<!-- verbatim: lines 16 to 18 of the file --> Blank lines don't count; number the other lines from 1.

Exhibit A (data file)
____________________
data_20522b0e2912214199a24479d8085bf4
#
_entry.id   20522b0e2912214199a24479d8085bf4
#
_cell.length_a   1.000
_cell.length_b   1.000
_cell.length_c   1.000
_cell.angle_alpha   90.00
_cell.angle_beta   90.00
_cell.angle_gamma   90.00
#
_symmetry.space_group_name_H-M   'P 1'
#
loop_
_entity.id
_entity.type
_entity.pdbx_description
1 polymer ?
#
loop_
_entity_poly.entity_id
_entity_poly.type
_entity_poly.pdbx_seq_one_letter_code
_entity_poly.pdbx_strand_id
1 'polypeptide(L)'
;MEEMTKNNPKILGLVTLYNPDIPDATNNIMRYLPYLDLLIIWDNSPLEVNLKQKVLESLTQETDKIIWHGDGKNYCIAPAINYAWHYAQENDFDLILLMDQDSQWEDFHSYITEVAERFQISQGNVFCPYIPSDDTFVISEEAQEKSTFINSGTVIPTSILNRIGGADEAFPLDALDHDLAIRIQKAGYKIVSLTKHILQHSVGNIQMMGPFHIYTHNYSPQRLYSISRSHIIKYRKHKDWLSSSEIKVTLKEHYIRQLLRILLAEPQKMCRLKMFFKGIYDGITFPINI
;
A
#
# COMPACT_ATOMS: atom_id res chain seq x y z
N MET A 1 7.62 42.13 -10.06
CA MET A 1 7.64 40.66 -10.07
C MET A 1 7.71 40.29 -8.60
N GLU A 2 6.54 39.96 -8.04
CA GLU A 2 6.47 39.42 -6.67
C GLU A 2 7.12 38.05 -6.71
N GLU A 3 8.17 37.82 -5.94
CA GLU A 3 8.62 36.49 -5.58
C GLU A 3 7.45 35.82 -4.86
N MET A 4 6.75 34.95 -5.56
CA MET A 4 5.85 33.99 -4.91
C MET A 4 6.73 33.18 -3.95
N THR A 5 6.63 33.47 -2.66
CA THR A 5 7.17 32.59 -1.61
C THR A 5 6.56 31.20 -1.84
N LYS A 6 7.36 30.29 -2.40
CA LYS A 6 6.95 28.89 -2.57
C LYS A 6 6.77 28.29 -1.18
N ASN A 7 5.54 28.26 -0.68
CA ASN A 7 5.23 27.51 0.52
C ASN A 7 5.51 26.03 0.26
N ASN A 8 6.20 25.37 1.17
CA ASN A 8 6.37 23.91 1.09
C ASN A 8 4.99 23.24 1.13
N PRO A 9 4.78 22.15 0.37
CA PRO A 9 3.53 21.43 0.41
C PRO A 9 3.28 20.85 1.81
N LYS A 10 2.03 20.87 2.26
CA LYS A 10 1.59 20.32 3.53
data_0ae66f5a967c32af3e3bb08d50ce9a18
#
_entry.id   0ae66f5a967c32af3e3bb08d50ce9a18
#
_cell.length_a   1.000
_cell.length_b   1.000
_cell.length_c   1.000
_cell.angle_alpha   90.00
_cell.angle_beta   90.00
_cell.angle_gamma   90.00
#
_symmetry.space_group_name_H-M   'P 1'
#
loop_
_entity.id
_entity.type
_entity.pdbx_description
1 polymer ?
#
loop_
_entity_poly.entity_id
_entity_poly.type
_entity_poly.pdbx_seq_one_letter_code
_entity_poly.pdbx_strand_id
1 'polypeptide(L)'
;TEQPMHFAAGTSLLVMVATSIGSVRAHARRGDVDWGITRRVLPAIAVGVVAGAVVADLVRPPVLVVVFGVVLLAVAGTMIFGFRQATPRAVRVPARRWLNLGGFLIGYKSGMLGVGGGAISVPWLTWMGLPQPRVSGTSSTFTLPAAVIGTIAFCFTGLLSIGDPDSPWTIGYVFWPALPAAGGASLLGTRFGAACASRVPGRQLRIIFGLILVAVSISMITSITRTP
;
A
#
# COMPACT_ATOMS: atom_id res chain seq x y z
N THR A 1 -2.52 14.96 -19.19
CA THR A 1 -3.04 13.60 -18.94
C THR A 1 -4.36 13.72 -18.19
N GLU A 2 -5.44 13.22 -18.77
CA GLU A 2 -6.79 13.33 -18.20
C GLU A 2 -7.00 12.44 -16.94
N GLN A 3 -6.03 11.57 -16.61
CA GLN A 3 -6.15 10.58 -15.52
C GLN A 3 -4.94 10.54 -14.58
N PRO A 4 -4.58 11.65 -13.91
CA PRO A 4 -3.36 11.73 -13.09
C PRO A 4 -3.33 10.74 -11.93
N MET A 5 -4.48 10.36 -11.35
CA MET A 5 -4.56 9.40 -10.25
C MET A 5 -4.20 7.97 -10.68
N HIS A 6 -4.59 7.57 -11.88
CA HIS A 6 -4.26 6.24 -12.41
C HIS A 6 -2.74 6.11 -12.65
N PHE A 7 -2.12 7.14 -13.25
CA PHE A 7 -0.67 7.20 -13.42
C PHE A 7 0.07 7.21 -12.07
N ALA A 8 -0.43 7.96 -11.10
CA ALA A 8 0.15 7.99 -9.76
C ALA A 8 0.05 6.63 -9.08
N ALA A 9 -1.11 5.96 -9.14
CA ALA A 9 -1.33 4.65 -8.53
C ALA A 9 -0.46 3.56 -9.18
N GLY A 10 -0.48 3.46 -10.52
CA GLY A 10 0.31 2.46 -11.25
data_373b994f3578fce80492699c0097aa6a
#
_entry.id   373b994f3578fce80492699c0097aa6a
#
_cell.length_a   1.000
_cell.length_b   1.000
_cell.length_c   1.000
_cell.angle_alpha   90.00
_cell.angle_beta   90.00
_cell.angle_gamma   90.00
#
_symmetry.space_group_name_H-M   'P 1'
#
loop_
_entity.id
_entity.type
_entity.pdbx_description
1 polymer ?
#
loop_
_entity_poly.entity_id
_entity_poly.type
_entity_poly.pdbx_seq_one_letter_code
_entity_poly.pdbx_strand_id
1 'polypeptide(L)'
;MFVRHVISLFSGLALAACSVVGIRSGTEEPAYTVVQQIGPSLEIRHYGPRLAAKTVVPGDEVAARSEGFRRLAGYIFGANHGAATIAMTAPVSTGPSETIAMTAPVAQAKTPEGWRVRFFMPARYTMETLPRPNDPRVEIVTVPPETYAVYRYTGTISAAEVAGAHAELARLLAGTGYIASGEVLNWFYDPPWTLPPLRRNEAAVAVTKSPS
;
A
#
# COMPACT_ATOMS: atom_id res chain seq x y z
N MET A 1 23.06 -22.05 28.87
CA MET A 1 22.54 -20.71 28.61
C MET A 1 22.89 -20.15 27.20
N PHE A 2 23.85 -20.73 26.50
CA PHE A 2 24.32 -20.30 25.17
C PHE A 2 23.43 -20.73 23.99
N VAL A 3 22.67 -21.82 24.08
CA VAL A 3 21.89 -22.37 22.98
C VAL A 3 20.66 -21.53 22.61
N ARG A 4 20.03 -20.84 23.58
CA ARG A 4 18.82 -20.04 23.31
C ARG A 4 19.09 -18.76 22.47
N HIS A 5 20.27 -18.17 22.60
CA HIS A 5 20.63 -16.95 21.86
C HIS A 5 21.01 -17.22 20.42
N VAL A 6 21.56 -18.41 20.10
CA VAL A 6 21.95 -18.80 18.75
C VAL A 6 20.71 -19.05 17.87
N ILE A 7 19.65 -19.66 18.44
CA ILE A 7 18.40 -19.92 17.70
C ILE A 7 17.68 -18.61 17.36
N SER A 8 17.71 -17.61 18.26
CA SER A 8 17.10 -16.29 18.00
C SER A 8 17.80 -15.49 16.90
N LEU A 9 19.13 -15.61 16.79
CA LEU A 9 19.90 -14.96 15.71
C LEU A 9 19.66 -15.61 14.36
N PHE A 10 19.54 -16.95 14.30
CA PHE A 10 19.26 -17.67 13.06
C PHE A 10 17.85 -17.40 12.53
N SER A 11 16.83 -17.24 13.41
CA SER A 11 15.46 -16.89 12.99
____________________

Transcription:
_entity.type
_entity.pdbx_description
1 polymer ?